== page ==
Photo Credit: Nazareth College
Being a new student during New Student Orientation can be an exhausting task. After moving into a new place, leaving your parents, and meeting your R.A., floor-mates, and so many others, the last thing you want to do is go play ice breakers with some over-excited upperclassmen. But take it from a former Freshman “Orientee” and Orientation Leader, participating in the activities during this first weekend are insanely beneficial for everyone involved.
Orientation is designed to help students not only acclimate to campus, but also to give them the chance to meet their soon-to-be classmates. The opportunities for socialization among students are seemingly endless, but the weekend isn’t just for freshman and transfers. It also gives Orientation Leaders, Resident Assistants, and staff a chance to meet and mingle with one another, along with the new students.
College is a chance for reinvention. Here at Naz, we focus on personal development and growth in addition to developing a solid academic foundation. This all begins during your first day of orientation. As a new student, you have to start making decisions about yourself right away: are you going to go to all of the events, or are you going to be the kid that stays in their room? Are you going to hang out with your orientation group, or are you going to follow your high-school friends who go here too? Are you going to tell personal stories, or are you going to leave it at your favorite color being blue? Whatever you choose won’t bind you to a certain stereotype for life, but making simple choices like these can determine who you start to become in the weeks to follow orientation.
As a freshman during orientation, it is easy to forget that others may be having a similar experience. You can get so wrapped up in controlling the image you are putting out and how others are perceiving you, that you forget about connecting on a realistic level with others. One thing I noticed as a freshman was that none of my peers were particularly honest with one another. This awkwardness makes it difficult for students and leaders to gauge whether or not the vibes being given off are “real” or not.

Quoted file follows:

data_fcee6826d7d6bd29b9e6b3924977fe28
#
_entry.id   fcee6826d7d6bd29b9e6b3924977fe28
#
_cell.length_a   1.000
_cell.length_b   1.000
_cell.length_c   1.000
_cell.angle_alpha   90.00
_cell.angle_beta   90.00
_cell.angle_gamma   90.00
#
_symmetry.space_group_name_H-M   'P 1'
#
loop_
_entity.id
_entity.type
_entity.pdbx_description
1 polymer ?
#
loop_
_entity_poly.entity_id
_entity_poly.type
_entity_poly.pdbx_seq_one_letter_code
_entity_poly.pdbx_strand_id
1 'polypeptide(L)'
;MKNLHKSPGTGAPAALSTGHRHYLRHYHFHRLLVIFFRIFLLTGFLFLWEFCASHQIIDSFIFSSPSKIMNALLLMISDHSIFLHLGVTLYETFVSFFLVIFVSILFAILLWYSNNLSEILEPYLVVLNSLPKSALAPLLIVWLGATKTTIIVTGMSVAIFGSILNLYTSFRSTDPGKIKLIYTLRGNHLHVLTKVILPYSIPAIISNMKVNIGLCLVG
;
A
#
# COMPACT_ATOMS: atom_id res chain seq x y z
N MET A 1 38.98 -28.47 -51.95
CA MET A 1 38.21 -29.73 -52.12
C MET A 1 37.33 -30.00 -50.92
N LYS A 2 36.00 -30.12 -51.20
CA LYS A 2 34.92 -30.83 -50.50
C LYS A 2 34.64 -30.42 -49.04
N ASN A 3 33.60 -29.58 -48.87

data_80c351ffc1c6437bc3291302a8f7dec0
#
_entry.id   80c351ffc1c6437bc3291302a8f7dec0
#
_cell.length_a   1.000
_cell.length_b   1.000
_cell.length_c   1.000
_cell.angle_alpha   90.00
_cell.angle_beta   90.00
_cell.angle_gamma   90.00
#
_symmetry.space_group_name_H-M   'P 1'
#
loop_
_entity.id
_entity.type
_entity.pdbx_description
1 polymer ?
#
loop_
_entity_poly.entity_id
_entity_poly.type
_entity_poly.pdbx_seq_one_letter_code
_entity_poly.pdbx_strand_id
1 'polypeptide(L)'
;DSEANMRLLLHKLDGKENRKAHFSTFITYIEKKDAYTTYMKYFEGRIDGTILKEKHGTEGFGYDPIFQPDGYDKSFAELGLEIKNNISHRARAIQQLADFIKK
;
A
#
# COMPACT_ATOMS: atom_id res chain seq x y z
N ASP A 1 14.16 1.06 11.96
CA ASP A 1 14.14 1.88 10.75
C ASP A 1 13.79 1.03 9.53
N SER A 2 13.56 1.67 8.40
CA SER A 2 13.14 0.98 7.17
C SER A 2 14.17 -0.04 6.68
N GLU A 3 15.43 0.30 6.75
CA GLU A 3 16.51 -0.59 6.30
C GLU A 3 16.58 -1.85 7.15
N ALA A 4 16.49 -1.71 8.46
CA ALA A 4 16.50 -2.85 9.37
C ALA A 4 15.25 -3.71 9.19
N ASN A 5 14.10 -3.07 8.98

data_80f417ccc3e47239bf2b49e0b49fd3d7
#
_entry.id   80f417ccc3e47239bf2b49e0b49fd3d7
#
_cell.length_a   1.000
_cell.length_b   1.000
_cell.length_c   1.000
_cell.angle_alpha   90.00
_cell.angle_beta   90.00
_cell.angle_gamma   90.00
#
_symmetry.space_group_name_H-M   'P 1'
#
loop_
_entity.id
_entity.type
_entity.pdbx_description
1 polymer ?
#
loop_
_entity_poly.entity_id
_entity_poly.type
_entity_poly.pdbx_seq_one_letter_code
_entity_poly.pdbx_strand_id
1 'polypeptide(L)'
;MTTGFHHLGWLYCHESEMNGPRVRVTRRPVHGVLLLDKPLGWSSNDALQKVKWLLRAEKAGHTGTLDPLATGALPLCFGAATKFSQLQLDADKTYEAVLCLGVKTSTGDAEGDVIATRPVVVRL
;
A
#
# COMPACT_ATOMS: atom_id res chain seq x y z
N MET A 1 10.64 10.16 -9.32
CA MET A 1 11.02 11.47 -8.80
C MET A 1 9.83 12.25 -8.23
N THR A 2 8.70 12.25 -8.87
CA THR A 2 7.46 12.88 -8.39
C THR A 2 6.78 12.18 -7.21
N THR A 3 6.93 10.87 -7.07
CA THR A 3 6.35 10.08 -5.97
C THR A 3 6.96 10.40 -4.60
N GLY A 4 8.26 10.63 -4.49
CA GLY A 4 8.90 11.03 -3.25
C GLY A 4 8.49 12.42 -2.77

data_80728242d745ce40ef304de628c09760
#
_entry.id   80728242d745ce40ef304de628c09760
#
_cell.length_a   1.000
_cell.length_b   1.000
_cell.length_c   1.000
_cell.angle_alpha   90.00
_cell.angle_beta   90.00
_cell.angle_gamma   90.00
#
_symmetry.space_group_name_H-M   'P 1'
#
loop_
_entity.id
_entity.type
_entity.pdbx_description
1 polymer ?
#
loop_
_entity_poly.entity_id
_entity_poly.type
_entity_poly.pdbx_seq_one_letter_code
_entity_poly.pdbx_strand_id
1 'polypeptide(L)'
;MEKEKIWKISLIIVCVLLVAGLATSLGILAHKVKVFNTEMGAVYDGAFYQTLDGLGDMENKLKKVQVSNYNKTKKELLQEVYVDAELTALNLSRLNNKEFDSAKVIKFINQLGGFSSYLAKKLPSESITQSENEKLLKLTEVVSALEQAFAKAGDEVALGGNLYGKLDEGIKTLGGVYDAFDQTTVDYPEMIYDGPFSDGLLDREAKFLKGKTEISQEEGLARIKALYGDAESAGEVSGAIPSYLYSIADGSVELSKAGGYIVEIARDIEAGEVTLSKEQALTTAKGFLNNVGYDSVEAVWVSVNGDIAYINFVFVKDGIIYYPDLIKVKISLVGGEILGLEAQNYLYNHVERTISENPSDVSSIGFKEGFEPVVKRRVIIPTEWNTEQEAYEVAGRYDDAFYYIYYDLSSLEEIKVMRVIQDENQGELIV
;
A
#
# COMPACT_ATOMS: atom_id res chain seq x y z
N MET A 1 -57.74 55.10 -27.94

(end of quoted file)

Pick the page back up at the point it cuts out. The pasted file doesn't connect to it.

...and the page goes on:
As an Orientation Leader, it is refreshing to go into orientation weekend with an enlightened perspective. Not only have the days of training prior to move-in day prepared you for what’s ahead, but you now have your own experience to put into account. Moreover, you are in an entirely different position. There is no pressure on you to make friends, so everything is easy-breezy. The orientation leaders were bonding and creating friendships without even trying. It goes to show that honesty really is the best policy, especially when it comes to communicating with new people.
In the weeks following orientation, I urge any freshman and transfers to instill a new policy for honesty. Skip the awkward small talk and really get to know your peers. Joining clubs, finding a job, or aiding in a service project are ways to facilitate conversation between people you will already have common ground with, which may alleviate some of the awkwardness.
In addition, if you enjoyed your time during Naz’s New Student Orientation, or have some ideas for how it can be bettered, make sure to look out for the time to apply! Take a stab at becoming an Orientation Leader yourself, and get the chance to learn about yourself, your school, and your peers. Most importantly, have a great semester!